Mark Hutchins owns and operates Clementine’s Dairy in Greenville, Texas, along with his wife, Hillary. Together they raise pastured goats to produce Grade A raw goats’ milk. He also helps to manage the family farm where he grew up, Rehoboth Ranch, which produces grass-feed, non-GMO beef, lamb, pork, chicken, turkey, and goats.
Mark has been a member of FARFA since 2014, actively assisting the organization on raw milk issues. He joined the Board of Directors in March 2017.
Alex Racelis is assistant professor in the Department of Biology at University of Texas Rio Grande Valley, where his expertise is in agroecology, invasion ecology, biological control of invasive species, socio-ecological systems, and urban ecology. He holds a Ph.D. in environmental studies from University of California, Santa Cruz. He previously worked as a research ecologist with the USDA.
Alex is the recipient of a number of awards, including the Ecological Society of America Education Scholar (2016), the University of Texas Regents Outstanding Teacher Award (2016), and a Fulbright Garcia Robles Research Fellowship to conduct research in Mexico.
Howard Vlieger is a third generation family farmer who has been a “student of the soil,” studying why and how the soil works as it does, since 1989. Howard lives on the family farm where he was born and raised in northwest Iowa, and assists his son with some of the farming duties. Since 1992 Howard has been a crop nutrition adviser and has founded two companies to help family farmers reduce their dependency on chemical-based farming and transition to biological and/or organic production. Howard now works and teaches as an independent crop nutrition advisor, helping both crop and livestock farmers all across the United States.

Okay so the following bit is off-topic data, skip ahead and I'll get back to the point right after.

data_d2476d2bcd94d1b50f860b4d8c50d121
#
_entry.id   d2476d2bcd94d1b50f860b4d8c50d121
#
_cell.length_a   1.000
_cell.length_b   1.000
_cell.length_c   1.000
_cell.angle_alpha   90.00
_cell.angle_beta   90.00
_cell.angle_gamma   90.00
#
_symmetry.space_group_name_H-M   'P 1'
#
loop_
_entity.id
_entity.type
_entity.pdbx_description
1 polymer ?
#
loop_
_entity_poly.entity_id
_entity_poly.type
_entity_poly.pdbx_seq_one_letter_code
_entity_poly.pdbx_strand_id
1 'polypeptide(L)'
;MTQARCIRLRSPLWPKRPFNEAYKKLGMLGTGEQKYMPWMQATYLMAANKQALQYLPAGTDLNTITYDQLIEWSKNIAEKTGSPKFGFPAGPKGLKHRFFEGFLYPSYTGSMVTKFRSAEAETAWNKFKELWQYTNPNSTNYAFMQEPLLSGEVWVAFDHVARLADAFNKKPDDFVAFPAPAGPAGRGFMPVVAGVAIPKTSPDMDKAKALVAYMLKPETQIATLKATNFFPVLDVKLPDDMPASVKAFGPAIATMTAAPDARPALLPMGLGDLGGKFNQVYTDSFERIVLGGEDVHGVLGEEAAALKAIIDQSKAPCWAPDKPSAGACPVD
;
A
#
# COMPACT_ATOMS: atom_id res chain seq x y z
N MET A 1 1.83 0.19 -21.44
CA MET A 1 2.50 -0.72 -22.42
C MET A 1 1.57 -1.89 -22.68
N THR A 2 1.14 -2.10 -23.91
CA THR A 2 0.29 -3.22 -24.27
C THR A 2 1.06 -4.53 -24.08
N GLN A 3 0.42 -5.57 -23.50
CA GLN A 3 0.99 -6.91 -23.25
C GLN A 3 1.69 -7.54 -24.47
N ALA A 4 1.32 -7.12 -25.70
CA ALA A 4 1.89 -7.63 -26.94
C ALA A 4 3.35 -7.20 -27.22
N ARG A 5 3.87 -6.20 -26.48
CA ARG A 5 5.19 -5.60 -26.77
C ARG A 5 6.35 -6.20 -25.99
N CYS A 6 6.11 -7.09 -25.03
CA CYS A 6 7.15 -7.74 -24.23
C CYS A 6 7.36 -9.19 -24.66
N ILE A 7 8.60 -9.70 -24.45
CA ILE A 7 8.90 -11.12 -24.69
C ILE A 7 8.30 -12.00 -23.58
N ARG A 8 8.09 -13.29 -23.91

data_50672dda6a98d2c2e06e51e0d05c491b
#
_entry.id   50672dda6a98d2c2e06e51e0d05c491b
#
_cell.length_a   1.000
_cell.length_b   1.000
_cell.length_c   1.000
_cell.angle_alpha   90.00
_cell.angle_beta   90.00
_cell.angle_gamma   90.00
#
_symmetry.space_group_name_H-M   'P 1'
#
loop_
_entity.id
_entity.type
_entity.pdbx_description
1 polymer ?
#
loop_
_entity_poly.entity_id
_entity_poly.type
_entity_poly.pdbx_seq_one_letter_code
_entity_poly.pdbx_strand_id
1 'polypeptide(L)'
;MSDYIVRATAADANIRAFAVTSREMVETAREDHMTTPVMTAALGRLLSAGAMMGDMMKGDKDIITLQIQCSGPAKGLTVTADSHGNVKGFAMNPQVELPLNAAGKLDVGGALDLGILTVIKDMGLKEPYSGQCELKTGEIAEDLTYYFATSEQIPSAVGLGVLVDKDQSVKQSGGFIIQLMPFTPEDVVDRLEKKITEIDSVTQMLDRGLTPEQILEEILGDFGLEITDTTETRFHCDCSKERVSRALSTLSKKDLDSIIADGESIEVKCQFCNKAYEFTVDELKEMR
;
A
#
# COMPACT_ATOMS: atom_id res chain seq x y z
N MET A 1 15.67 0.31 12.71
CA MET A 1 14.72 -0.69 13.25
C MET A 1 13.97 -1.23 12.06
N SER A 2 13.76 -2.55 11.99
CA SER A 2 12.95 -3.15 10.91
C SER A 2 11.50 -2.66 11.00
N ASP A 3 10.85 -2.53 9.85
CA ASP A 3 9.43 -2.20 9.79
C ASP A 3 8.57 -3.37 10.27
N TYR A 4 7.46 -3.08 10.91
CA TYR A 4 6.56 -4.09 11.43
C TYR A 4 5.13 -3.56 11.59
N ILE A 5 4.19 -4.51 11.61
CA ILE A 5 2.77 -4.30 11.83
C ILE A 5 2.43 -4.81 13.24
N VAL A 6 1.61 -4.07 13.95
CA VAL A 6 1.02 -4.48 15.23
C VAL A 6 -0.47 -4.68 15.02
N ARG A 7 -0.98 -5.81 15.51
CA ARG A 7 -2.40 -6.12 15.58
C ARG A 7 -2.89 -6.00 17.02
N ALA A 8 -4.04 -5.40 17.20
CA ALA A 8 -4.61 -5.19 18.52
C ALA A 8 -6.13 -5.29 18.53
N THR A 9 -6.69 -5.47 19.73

Howard works with scientists and researchers around the world to develop effective solutions, based on the latest science, for the real-life problems farmers are experiencing because of GMO crops and glyphosate. Howard is a co-author and the primary coordinator of a first of its kind scientific study: the feeding of GMO grain and non-GMO grain to hogs for their lifetime as a meat animal. Howard is an internationally recognized speaker on the topic of GMOs.
Howard also serves on the board of directors for the Council for Healthy Food Systems (CHFS), Farm and Ranch Freedom Alliance’s sister 501c3 organization. His greatest accomplishment is that of being a Christian husband to his wonderful wife Pamela of 32 plus years, a father of 3 young adult children and proud grandfather of two.